It’s not fair to say that trouble happens every time PJ Sugar is around, but it feels that way when she returns to her home town, looking for a fresh start. Within a week, her former teacher is murdered and her best friend’s husband is arrested as the number-one suspect. Although the police detective investigating the murder–who also happens to be PJ’s former flame–is convinced it’s an open-and-shut case, PJ’s not so sure. She begins digging for clues in an effort to clear her friend’s husband and ends up reigniting old passions, uncovering an international conspiracy, and solving a murder along the way. She also discovers that maybe God can use a woman who never seems to get it right.
4. Zora and Nicky by Claudia Mair Burney
Nora Nella Hampton Johnson knows exactly where she comes from–and her daddy won’t let her forget. Of course for that privilege he keeps her in Prada and Kate Spade, Coach and YSL. He chooses her boyfriend, her car, her address, and ignores her love of painting, art, and the old ways of her grandaddy’s soulful AME church–where the hymns pleaded, cajoled, and raised the roof. Her daddy may be a preacher, but somewhere among the thousands of church members, the on-site coffee house, and the JumboTron, Zora lost God. And she wants him back.
Nicky Parker, a recent graduate of Berkeley and reformed playboy, also suffers the trials of being a preacher’s kid, and he can’t remember the last time he saw eye-to-eye with his white, racist, Southern Baptist father. What he does remember–and it will be forever burned in his brain despite myriad prayers to Jesus–is the way Zora looked the first time he saw her. Like Nefertiti. Only better. When they meet at a Bible study far from their respective home churches, the first churlish, sarcastic sparks that fly sizzle with defensiveness. But God has a special way of feeding the flames, and though of different flocks, these two lost sheep will find him and much, much more.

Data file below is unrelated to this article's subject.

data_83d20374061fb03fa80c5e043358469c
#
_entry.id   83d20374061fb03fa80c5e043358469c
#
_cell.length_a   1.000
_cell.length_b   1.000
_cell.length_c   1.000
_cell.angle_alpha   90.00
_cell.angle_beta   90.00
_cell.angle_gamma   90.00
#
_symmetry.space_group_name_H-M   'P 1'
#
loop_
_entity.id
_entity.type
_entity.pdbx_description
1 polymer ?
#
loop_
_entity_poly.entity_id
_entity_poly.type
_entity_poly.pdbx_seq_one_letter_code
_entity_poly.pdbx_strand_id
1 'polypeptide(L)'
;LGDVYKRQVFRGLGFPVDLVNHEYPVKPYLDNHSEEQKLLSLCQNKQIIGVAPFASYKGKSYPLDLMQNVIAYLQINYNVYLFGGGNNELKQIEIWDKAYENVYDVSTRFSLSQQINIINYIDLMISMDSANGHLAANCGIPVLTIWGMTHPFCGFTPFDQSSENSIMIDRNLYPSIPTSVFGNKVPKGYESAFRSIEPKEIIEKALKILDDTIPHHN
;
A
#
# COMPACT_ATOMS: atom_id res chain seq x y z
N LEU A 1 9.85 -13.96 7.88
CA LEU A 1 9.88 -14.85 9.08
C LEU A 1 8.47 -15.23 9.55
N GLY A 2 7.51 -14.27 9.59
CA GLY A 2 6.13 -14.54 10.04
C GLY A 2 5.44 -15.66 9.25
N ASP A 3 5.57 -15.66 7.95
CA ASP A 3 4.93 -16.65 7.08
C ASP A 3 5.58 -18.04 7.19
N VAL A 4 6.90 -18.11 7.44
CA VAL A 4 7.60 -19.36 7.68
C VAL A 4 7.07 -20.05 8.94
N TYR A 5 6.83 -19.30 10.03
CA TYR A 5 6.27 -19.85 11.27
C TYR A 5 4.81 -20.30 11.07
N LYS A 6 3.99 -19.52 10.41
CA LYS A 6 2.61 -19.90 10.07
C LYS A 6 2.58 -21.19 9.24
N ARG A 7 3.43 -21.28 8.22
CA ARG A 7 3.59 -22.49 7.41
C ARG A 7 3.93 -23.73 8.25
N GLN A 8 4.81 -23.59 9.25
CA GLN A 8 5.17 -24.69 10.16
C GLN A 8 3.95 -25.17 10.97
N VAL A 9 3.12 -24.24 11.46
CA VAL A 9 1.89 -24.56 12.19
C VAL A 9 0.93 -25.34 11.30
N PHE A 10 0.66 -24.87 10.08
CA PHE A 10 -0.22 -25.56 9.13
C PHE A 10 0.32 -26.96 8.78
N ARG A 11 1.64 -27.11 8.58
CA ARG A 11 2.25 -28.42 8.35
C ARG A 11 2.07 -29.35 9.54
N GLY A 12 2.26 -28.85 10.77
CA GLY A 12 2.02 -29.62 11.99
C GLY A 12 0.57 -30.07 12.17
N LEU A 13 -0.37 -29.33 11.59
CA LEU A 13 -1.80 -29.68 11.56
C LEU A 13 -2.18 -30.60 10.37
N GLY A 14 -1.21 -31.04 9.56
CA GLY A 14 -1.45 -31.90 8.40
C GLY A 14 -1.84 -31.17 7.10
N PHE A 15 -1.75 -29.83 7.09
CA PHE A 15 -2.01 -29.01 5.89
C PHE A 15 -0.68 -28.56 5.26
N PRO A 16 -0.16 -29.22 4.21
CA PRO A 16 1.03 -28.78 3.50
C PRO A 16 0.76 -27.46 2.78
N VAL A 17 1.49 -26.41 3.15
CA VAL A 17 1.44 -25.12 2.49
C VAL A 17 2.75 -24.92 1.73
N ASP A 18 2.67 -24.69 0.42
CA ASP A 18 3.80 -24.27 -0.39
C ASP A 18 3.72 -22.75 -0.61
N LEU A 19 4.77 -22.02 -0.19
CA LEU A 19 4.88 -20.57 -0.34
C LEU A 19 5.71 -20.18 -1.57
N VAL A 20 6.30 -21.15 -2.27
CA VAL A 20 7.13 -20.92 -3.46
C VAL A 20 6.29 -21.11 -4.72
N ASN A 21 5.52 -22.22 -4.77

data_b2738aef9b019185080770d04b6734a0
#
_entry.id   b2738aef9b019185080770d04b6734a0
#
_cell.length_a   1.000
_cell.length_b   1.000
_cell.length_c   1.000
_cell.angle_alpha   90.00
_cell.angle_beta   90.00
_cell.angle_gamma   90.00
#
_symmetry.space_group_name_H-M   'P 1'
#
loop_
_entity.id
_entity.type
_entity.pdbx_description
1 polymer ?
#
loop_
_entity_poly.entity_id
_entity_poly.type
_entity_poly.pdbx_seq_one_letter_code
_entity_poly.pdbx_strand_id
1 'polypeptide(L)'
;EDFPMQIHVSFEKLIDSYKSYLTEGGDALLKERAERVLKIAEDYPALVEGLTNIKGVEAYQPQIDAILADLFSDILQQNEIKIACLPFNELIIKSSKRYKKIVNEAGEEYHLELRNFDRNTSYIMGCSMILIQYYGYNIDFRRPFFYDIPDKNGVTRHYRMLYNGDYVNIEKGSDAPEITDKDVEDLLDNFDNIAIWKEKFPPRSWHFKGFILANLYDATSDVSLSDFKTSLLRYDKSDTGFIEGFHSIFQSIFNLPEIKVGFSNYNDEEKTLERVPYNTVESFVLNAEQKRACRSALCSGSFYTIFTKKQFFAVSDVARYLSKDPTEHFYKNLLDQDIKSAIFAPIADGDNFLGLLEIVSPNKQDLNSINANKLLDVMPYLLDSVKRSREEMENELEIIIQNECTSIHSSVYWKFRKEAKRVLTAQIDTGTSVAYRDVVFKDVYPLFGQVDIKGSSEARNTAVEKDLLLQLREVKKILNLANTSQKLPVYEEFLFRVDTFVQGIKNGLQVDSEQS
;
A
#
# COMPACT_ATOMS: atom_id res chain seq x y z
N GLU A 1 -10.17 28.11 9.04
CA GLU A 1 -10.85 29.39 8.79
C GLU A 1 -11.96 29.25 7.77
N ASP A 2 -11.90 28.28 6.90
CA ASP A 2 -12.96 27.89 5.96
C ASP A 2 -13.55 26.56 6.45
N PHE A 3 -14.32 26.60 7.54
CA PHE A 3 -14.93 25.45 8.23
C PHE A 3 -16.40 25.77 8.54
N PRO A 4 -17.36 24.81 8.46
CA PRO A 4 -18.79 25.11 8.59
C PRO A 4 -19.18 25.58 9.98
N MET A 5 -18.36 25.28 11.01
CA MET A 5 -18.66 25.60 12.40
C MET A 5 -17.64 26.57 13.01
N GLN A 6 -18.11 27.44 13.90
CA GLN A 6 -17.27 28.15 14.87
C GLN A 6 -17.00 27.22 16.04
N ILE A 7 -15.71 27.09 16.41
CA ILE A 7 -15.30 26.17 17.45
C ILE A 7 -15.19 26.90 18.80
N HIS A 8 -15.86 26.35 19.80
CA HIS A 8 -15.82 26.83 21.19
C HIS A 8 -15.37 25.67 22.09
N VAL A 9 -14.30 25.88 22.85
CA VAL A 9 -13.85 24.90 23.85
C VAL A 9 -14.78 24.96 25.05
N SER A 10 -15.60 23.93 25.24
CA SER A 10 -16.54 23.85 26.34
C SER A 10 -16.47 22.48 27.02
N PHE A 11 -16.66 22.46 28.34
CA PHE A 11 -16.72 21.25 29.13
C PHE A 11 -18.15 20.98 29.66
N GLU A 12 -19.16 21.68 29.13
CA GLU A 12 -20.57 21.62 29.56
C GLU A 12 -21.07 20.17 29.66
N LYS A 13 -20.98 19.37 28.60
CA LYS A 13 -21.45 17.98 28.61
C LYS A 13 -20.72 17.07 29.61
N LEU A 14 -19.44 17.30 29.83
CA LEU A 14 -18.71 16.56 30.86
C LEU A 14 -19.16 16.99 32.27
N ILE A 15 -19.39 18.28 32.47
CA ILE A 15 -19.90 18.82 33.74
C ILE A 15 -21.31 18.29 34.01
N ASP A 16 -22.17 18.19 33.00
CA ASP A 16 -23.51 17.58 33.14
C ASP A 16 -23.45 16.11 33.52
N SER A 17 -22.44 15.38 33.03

3. Words by Ginny L. Yttrup
Ten-year-old Kaylee Wren doesn’t speak. Not since her drug-addled mother walked away, leaving her in a remote cabin nestled in the towering redwoods–in the care of a man who is as dangerous as he is evil. With silence her only refuge, Kaylee collects words she might never speak from the only memento her mother left behind: a dictionary.
Sierra Dawn is thirty-four, and artist, and alone. She has allowed the shame of her past to silence her present hopes and chooses to bury her pain by trying to control her circumstances. But on the twelfth anniversary of her daughter’s death, Sierra’s control begins to crumble as the God of her childhood woos her back to himself.
Brought together by Divine design, Kaylee and Sierra will discover together the healing mercy of the Word–Jesus Christ.
2. Back on Murder by J. Mark Bertrand
Detective Roland March is a homicide cop on his way out. But when he’s the only one at a crime scene to find evidence of a missing female victim, he’s given one last chance to prove himself. Before he can crack the case, he’s transferred to a new one that has grabbed the spotlight–the disappearance of a famous Houston evangelist’s teen daughter.
With the help of a youth pastor with a guilty conscience who navigates the world of church and faith, March is determined to find the missing girls while proving he’s still one of Houston’s best detectives.
1. The Hunger Games by Suzanne Collins
In the ruins of a place once known as North America lies the nation of Panem, a shining Capitol surrounded by twelve outlying districts. The Capitol is harsh and cruel and keeps the districts in line by forcing them all to send one boy and one girl between the ages of twelve and eighteen to participate in the annual Hunger Games, a fight to the death on live TV.
Sixteen-year-old Katniss Everdeen, who lives alone with her mother and younger sister, regards it as a death sentence when she steps forward to take her sister’s place in the Games. But Katniss has been close to dead before–and survival, for her, is second nature. Without really meaning to, she becomes a contender. But if she is to win, she will have to start making choices that weigh survival against humanity and life against love.